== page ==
Sunday, March 23, 2014


Gilead and Hepatitis C Drug Pricing.  Speaking about pricing, I was infuriated to read Andy Pollack’s report of congressional self-righteousness on the topic of Gilead’s pricing for a new, less toxic, more effective and shorter therapy for chronic Hepatitis C infection. Also see Josh Bloom’s article on the same topic a few months ago. Let’s think about this for a few minutes.  Hepatitis C is the most common infectious cause for liver transplantation in the world today. Before Gilead’s Solvadi, the standard treatment was 24 – 52 weeks of interferon plus ribavirin.  Interferon causes fever, chills, depression, low blood counts and a number of other problems.  It has to be administered by intravenous injection monthly. Other drugs have to be used to counteract its side effects. Ribavirin is given as a pill (many pills) and causes anemia among other things.  Sometimes transfusions are required to maintain blood counts throughout a course of therapy. And after you have finished the entire course, the failure rate of this therapy can be as high as 50%. Even though Solvadi has to be given either with interferon And ribavirin or just combined with ribavirin (depending on your type of HCV virus infection), the treatment course is just 12 weeks. There are fewer side effects and the therapy works much better curing about 80% of patients. And when I say cure – I mean cure.  No more need for therapy.

Solvadi, perhaps in the future, could be used with other new, less toxic drugs such that ribavirin and interferon could be avoided altogether.  That is now the holy grail of HCV therapy.
Not every patient infected with HCV has to be treated.  Some will just carry the virus (and presumably could pass it on to others) but will not suffer harm from their infection. About 80% of patients who become infected with HCV will develop a chronic infection.  But only about 15% of them will go on to develop complications from their infection that would require therapy. Some of this 15% will go on to get liver cancer or will require liver transplantation. Because there is a limited population that would require therapy, Gilead needs to charge a high price to recoup their investment in Solvadi (and all the other drugs that failed before Solvadi). Not only that, but it is easy to show that even at the price Gilead is charging, $84,000 per 12 week course of therapy, the reduction in side effects and the greater benefit of therapy is easily worth every penny.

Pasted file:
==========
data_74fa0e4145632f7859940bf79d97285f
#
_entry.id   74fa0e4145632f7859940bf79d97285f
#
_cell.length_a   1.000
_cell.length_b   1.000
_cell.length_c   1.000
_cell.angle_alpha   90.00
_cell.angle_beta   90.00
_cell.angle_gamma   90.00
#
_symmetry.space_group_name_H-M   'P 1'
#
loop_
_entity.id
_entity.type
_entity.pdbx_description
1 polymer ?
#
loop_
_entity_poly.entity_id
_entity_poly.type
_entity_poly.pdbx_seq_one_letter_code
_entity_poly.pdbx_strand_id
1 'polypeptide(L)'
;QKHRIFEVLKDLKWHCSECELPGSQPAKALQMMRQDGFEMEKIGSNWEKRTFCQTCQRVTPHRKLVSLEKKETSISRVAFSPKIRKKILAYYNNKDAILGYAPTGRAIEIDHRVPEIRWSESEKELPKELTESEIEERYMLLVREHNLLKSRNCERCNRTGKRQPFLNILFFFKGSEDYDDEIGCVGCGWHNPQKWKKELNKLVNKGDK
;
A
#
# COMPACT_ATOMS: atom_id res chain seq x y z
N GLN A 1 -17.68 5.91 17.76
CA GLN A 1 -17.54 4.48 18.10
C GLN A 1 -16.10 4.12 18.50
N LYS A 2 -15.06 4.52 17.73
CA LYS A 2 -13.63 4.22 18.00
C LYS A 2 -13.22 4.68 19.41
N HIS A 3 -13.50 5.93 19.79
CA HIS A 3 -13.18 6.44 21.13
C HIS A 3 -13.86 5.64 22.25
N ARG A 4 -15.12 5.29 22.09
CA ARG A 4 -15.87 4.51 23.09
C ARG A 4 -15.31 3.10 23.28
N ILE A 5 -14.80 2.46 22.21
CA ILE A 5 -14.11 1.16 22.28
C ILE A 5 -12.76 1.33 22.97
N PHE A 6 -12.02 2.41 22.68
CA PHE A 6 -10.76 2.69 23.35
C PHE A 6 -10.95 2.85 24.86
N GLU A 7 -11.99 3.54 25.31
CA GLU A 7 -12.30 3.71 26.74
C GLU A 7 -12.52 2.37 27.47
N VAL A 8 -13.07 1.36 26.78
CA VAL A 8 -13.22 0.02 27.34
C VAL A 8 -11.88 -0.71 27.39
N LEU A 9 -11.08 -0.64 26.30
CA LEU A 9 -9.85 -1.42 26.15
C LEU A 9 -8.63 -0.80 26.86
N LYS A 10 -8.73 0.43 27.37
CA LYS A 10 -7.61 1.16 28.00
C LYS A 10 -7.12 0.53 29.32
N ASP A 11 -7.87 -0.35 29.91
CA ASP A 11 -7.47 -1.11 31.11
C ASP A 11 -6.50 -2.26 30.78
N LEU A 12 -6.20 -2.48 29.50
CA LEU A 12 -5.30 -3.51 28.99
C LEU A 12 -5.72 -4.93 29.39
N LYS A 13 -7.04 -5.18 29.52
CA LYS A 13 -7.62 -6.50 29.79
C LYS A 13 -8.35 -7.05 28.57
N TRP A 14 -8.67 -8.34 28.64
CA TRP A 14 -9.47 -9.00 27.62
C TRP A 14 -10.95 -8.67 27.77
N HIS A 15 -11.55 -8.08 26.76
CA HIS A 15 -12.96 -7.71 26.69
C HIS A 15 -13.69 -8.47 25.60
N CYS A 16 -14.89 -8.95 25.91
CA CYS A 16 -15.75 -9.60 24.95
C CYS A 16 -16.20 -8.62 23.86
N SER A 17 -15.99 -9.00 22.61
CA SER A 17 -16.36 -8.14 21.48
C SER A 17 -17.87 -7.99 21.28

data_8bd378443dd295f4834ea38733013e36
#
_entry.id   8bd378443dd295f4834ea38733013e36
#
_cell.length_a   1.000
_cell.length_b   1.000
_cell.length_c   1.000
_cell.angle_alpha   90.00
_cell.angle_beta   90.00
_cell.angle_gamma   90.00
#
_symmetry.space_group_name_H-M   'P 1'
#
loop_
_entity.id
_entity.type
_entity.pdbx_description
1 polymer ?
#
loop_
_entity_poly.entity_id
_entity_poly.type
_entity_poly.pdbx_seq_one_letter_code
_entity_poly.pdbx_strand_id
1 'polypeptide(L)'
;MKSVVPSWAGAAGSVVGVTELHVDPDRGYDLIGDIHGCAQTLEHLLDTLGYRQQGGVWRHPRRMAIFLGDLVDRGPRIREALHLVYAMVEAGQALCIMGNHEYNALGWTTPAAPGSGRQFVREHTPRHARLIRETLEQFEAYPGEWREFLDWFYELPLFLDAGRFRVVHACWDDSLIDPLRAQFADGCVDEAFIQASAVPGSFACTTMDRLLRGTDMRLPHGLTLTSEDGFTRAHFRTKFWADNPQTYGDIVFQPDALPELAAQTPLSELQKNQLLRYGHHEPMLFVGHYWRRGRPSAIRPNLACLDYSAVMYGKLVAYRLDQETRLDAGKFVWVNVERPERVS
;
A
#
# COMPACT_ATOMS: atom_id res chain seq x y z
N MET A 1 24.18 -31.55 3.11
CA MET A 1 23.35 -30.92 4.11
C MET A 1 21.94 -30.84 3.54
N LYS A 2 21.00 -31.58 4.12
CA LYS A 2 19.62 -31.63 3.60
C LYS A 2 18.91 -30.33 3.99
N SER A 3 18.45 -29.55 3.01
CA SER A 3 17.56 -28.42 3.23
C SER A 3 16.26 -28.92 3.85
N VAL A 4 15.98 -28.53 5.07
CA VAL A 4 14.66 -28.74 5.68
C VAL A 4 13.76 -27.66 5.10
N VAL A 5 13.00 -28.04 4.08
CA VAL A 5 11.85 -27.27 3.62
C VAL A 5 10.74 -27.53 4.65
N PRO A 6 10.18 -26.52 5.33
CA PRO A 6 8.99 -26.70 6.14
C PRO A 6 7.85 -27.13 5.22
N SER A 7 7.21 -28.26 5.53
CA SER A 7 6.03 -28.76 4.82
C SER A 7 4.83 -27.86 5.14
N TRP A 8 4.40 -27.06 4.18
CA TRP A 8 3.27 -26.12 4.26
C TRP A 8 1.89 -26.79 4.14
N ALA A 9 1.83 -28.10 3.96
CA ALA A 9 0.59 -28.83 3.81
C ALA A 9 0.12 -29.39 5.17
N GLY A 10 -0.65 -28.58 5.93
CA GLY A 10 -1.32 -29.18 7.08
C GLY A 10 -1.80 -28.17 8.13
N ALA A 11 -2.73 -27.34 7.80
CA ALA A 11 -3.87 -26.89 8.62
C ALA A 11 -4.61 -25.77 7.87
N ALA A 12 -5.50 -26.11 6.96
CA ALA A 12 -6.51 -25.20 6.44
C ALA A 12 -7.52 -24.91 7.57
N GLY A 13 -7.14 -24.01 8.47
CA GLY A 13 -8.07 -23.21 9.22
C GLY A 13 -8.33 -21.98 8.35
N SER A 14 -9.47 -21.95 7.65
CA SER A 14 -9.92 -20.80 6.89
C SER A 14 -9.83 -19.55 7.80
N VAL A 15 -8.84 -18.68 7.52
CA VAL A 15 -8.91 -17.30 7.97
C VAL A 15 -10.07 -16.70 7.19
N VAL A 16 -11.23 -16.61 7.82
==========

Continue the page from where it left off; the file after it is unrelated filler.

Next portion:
Yet Representative Henry Waxman and other Democrats on the House Energy and Commerce Committee are demanding that Gilead justify their pricing.  While I think this will be easy for Gilead to accomplish, it is frustrating that Congressman Waxman is getting on his self-righteous high horse without adequate knowledge of the situation (I’m being charitable here since I can think of no other rational explanation for his behavior). I am getting on my own soapbox here because this could have implications for antibiotic pricing and the last thing we need is someone putting a damper on this at this critical time in the evolution of antibiotic research.  

Compared to oncology drugs (most of them), treatment with Solvadi or antibiotics against bacterial infection result in CURE!  Not ongoing therapy forever, not in a few months of additional life in the hospital or hospice, but CURE!

Antibiotic Pricing.  In the better news department, an article in Barrons notes that the Disarm act, currently in front of congress, would remove punitive fiscal measures from DRG reimbursements when hospitals use expensive drugs under certain circumstances.  In this particular case, congress is targeting patients with high unmet needs where the drug is limited to restrictive populations.  In other words, the bill apparently is specifically designed to allow the kind of pricing for highly specific antibiotics that would be required for companies to earn a return on their investment.  This means the $15-30,000 per course of therapy that was discussed at the Pew meeting last year would be reimbursed by Medicare, Medicaid and other payers.

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